• Pocket Drives– I’m thinking that maybe I should just stick with my pocket drive, which is just a little too big to really fit in my pocket (about the size of a checkbook, but firm), but that I doubt I’d lose through falling out of my pocket, or accidentally leaving plugged into the public library’s computer. There might be some middle-of-the-road sized devices out there. Do you use one?
  • Lanyard– These little stick drives always come with a dumb-looking fabric lanyard (thing that goes around your neck). First, if you wear your stick around your neck, stop. That’s my fashion tip for the day. But, it *would* give a visual queue that there’s a memory stick hanging out of my pocket about to fall on the ground, especially if I replace the typical stylish black one with a shiny “oh crap, he’s going to lose me again!” orange or something.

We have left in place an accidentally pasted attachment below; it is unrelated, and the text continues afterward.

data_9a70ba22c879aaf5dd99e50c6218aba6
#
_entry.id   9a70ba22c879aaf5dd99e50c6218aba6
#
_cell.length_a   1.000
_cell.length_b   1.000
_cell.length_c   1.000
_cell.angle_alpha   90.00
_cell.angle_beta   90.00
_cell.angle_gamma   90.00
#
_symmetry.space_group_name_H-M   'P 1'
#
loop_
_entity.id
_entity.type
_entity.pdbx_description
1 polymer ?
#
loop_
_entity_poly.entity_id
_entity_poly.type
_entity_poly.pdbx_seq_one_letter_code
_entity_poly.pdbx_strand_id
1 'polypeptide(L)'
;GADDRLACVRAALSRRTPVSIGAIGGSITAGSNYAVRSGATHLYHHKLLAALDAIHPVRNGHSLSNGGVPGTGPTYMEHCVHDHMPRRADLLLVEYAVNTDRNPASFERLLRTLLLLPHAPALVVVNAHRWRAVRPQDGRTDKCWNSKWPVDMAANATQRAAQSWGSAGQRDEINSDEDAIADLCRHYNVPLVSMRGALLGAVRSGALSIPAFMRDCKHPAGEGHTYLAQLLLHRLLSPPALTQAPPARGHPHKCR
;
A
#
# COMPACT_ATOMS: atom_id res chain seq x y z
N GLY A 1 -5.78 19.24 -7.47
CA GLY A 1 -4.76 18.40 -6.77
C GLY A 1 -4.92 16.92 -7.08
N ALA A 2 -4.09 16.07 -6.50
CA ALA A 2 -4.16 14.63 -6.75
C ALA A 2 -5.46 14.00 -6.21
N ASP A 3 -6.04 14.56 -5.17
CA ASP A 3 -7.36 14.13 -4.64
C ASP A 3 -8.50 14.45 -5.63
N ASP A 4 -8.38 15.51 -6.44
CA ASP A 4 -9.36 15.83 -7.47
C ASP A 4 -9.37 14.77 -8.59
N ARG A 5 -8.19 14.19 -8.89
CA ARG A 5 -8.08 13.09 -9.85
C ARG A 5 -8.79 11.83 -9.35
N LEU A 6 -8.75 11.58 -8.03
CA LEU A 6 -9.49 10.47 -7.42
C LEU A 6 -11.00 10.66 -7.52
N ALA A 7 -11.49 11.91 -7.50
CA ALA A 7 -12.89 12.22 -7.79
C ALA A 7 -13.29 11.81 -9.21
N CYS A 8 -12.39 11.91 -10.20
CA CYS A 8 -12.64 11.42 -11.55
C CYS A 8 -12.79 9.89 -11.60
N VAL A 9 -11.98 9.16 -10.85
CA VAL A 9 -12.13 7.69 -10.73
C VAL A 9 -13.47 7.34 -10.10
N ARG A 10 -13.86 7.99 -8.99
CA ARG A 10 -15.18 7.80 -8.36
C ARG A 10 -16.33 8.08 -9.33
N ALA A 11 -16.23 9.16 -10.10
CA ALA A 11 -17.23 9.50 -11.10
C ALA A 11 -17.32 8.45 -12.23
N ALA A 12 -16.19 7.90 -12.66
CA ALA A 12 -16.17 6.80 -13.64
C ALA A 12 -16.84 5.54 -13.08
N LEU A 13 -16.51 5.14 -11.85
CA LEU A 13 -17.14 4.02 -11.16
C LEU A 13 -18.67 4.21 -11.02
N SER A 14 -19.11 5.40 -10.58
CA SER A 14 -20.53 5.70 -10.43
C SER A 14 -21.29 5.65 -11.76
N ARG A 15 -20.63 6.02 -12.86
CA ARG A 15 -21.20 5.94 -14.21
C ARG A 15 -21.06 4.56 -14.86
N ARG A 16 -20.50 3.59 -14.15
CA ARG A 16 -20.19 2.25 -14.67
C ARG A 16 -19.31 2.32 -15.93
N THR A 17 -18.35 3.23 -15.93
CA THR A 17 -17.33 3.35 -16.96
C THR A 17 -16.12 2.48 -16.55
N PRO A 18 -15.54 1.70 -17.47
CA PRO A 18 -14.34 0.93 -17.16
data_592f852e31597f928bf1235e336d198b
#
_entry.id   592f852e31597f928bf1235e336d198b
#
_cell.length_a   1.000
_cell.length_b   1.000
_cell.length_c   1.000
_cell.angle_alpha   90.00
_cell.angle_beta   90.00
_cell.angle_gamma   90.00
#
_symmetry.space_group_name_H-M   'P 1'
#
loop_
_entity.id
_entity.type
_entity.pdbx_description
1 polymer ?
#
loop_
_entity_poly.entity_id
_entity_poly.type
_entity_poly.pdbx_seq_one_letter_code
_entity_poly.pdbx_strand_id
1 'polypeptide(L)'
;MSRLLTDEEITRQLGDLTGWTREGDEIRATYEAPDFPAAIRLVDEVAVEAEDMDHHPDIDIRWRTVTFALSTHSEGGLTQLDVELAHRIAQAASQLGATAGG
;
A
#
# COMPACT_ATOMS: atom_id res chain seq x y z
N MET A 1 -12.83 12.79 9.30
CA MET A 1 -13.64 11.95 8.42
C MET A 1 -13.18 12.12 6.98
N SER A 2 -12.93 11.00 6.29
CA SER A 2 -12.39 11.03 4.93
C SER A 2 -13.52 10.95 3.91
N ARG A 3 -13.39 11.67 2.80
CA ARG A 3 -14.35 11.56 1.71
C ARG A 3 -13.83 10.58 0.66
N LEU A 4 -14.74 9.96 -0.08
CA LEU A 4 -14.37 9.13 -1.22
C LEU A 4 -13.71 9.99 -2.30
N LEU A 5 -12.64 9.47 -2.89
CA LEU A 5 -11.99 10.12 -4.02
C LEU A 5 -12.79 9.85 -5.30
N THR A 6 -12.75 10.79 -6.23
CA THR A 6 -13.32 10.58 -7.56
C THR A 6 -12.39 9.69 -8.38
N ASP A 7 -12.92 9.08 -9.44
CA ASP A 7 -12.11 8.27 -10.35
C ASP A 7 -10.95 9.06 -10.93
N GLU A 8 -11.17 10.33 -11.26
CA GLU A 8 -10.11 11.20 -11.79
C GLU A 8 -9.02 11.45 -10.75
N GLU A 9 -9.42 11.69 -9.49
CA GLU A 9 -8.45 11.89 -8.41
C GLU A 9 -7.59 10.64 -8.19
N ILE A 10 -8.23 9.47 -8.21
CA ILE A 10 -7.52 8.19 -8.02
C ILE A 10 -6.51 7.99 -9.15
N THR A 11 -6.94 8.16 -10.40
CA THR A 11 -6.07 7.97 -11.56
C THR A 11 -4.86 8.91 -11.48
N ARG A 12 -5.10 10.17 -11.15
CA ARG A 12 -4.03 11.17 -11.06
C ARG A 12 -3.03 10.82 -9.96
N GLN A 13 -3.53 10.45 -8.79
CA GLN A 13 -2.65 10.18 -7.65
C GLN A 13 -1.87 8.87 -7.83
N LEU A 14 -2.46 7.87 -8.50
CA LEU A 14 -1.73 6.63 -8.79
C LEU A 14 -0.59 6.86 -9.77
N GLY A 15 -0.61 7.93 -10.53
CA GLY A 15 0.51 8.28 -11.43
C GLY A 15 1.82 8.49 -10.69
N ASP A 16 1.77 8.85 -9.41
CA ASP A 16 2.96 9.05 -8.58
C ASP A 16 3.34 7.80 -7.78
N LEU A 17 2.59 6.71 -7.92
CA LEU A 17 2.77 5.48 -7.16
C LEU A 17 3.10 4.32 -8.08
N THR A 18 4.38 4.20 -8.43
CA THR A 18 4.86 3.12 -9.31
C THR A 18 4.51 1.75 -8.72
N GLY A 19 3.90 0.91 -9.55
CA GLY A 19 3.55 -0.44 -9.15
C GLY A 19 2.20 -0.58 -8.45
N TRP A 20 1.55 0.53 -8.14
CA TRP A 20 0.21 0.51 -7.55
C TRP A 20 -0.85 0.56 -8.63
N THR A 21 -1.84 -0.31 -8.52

• Your thoughts– And what else? How can you help me keep better track of my straying USB sticks? Because at this rate, I’m going to buy a box of them, load my resume and my business plan on each of them, and proceed to lose them strategically all over the US.

Come on, Life Hack community. What are your tricks about keeping your USB sticks and their data coralled?

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Last Updated on October 9, 2018

How to Write a Personal Mission Statement to Ensure Peak Productivity

How to Write a Personal Mission Statement to Ensure Peak Productivity

Most of you made personal, one sentence resolutions like “I want to lose weight” or “I vow to go back to school.” It is a tradition to start the New Year with things you want to achieve, but under the influence resolutions are often unrealistic.